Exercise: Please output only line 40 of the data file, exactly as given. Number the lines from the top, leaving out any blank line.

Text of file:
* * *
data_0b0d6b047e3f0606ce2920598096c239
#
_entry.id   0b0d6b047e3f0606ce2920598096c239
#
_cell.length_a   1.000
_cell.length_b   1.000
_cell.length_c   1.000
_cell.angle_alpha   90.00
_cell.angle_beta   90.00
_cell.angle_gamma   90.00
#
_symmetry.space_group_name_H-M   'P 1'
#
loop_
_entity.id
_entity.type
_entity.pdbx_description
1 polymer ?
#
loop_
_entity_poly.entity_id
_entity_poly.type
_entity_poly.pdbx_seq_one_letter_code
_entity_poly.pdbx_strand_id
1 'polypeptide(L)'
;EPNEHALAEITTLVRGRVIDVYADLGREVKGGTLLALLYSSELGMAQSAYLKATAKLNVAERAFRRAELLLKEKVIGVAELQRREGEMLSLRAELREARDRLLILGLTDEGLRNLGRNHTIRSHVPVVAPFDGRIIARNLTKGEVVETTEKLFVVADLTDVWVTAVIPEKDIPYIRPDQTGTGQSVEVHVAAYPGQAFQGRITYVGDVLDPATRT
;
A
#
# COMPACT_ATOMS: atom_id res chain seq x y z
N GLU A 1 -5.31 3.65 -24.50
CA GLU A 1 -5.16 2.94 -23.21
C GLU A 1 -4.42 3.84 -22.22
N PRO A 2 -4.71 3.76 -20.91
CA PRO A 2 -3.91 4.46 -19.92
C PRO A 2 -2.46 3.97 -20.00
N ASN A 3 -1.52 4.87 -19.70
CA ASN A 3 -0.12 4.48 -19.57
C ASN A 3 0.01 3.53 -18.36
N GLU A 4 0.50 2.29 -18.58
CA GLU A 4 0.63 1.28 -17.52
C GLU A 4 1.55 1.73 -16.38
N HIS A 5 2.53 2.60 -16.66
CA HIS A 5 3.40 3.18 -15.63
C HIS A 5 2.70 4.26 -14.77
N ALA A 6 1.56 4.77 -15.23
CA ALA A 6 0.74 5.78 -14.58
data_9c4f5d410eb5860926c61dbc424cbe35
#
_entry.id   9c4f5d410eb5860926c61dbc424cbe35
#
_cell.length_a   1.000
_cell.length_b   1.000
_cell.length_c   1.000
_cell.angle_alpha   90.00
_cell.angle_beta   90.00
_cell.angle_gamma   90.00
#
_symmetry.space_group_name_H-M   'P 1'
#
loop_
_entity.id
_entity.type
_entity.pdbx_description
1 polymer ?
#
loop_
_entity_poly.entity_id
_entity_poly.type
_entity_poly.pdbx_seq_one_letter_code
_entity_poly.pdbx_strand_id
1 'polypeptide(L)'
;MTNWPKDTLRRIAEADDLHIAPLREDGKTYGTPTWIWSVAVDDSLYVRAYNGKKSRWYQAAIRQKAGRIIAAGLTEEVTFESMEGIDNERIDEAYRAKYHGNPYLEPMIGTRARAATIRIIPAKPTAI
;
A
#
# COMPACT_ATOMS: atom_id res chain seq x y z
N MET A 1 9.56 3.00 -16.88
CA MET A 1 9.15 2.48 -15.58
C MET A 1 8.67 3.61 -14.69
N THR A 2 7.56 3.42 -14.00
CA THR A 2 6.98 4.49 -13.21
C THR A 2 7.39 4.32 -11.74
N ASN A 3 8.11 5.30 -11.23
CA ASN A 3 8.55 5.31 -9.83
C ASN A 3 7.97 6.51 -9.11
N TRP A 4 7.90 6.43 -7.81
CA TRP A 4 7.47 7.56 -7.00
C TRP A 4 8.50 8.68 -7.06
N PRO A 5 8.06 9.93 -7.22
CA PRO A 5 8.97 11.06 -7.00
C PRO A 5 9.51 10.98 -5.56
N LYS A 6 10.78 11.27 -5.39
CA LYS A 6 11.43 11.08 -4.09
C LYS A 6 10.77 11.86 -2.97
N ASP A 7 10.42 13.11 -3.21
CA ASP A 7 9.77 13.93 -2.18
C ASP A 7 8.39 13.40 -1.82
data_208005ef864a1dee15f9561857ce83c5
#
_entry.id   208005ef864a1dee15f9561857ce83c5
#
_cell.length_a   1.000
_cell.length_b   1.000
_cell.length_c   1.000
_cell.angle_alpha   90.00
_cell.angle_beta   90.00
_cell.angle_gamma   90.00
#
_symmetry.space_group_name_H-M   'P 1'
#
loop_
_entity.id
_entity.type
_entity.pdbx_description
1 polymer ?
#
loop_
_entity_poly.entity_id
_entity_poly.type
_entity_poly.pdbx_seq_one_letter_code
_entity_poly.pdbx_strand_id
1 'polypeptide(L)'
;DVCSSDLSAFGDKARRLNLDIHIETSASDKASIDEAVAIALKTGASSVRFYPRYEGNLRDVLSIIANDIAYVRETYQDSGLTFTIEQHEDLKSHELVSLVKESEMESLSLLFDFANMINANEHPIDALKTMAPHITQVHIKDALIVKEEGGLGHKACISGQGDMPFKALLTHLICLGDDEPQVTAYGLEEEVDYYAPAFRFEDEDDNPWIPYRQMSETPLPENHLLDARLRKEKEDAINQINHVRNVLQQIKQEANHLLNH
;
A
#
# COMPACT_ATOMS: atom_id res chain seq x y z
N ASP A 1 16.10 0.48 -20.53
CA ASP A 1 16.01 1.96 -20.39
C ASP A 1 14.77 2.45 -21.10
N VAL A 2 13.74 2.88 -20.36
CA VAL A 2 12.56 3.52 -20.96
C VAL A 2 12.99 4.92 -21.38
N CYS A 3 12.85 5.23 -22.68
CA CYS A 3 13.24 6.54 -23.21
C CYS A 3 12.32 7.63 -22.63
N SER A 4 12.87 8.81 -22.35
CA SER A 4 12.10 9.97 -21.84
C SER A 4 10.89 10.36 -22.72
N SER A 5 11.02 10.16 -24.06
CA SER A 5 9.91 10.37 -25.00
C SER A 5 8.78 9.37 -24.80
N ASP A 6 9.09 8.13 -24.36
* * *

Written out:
N GLU A 4 0.50 2.29 -18.58